I thought this might be a good time to describe the level of health care I’m conspicuously not getting, for a life-threatening condition. And that’s the important bit – sorry about all you people waiting months, but we know I’m dying, you’re probably not.
Average life span for my condition after diagnosis, is 2 years, or the 2-year survival rate is 50%, depending on which research paper you favour – either way, I’m into my second year and I’m screwed, as after the second year the odds against the further survival of the 50% must be getting pretty damn short . Always assuming I make it that far, which is by no means certain.
I’ve been writing this over several days (4 days to write just over 2,200 words is totally absurd – that’s an hour’s work on a good day, and two at most), and, because I’m peeing every 10 minutes – seriously, my Furosemide has gone into overdrive this week – it keeps getting left, and I get distracted by writing something else that’s more time-sensitive, then I’m tired cos of all the walking back and forth… So if the chronology is a bit off – and I’ve done my best to sort it out – that’s why.
It’s now one month and five days since I wrote this letter to my cardiologist (and January since I saw him last), since when I have heard not a word.
In it I pointed out that, among very much else, I was going downhill so fast I needed skis; indeed, I have had to radically scale back what minimal level of activity I have been able to indulge in.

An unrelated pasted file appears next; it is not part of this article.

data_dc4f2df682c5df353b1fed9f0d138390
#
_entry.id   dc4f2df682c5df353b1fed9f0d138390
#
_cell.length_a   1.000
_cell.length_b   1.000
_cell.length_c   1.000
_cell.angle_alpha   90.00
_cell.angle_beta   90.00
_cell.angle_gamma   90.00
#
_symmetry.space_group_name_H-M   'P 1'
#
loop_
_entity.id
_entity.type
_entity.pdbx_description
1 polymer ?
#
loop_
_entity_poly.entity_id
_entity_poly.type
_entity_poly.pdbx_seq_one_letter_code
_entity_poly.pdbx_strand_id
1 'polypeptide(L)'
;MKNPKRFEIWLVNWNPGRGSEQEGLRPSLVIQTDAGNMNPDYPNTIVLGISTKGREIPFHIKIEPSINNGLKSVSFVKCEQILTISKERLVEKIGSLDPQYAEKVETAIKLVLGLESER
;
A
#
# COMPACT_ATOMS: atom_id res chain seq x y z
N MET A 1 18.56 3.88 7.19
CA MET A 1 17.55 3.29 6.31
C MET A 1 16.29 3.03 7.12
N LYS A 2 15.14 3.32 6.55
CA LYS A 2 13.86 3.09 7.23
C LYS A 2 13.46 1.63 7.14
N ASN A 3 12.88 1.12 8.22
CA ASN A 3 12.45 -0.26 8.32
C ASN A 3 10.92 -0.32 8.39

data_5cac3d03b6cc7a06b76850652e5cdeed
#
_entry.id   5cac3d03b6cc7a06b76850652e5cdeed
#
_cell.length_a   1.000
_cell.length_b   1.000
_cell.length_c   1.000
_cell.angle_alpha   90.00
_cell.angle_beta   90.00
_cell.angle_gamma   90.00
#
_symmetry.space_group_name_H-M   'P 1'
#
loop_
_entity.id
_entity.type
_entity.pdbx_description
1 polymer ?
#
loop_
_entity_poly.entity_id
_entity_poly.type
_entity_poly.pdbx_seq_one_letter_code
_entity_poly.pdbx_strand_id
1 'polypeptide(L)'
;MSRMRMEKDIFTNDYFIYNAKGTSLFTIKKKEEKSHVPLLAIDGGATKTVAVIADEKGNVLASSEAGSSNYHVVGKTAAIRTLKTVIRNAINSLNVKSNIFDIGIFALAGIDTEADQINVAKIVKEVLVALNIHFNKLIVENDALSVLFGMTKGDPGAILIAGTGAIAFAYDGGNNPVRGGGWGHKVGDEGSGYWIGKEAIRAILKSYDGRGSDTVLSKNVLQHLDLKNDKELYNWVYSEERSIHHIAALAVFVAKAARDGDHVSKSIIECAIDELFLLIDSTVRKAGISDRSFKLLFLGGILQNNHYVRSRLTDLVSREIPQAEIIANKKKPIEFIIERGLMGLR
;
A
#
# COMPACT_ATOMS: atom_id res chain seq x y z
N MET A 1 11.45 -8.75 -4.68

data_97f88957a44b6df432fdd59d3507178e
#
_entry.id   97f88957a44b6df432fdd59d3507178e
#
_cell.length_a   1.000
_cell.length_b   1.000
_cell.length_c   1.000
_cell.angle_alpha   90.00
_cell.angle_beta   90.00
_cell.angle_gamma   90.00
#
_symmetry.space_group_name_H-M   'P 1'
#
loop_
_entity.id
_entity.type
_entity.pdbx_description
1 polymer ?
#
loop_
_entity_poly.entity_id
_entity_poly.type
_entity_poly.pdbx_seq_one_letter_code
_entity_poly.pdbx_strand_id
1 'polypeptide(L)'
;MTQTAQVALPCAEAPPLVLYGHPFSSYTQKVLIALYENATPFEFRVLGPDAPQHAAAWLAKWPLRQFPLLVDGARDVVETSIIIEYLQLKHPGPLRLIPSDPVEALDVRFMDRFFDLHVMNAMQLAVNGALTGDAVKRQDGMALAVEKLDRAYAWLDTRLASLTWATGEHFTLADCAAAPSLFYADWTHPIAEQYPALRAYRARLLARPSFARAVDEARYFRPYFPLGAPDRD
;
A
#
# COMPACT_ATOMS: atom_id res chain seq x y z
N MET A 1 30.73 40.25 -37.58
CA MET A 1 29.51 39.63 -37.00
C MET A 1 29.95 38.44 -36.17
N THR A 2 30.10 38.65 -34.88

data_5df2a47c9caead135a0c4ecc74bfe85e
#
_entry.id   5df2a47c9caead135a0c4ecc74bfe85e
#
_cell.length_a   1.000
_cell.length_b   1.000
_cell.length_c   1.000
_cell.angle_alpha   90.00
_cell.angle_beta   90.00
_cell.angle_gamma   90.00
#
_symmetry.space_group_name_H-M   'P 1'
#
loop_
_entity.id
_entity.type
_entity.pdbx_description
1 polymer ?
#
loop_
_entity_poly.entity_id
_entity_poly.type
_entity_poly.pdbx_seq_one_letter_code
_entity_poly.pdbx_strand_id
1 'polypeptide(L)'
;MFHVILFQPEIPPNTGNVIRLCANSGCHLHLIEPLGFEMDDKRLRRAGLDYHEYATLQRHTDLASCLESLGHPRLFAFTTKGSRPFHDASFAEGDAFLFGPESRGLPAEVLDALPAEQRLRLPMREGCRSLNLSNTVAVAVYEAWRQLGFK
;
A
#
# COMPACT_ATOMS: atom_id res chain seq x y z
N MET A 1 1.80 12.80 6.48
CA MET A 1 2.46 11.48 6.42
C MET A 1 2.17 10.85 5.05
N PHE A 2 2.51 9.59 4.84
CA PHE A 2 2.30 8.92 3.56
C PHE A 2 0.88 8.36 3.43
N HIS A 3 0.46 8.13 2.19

Luxuries, like the wildly exciting shopping for food, I’ve been doing mostly online for some months now, because carrying the stuff in from the car park was killing me – and not metaphorically either. I could do my shopping using my powerchair, but in this building, it’s so designed that I’d still have to carry the bloody stuff from the car park. I use cycle panniers attached to the armrests for load-carrying, which makes the chair too wide for the doors (the traditional load-carrying on the seat back is only a viable option on old-style tubular frames with fixed seat backs, otherwise you risk damage to the tilt mechanism ratchet). I can’t carry the panniers in one at a time on my chair, either, as I don’t have enough hands – too many bloody firedoors to negotiate.
I also specifically asked cardioguy about better heart failure drugs than what I have at present (Candesartan, a.k.a. Amias), which, other than improving the action of my diuretics (see above!), appears to do nothing else perceptible – my heart function remains just as screwed and erratic, and my pulse just as weak and tachy, as it’s been for 15 months and, subjectively, it’s getting worse. I don’t doubt that it is subjectively too, but no-one appears to have any interest in finding out.
And – I know I keep saying this but it still needs an answer – I want to know how I could go into hospital with no heart problems and come out, after just 4 days, pretty much crippled by heart problems – just how the fuck does that work? I’ve been castigated of late for swearing,** but sometimes an Oh dear me! or bloody hell, simply isn’t adequate!
**I’ve also been complimented on doing so creatively – go figure! By women both times, btw.
Of late, I’ve also begun to suffer from severe cramps in my hands and feet – that both are on the outer limits of my circulation hasn’t gone unnoticed. I’ve had the problems with my hands for a few months, it’s painful but manageable. On Sunday, though, I had the most agonising muscle spasms in my feet, particularly my right foot. The pain was so severe that the very thought of its return has kept me awake for most of the week and my foot, though now relaxed, still hurts (it’s now Wednesday).
The thing is, I’ve had problems with cramp in my feet for years, though not of this magnitude, so I can’t be sure it’s related to my heart problems now, despite the increased severity and duration. I normally treat the problem with magnesium, which is very effective – but not if I don’t take it, and I haven’t for a few months, not on a regular basis anyway.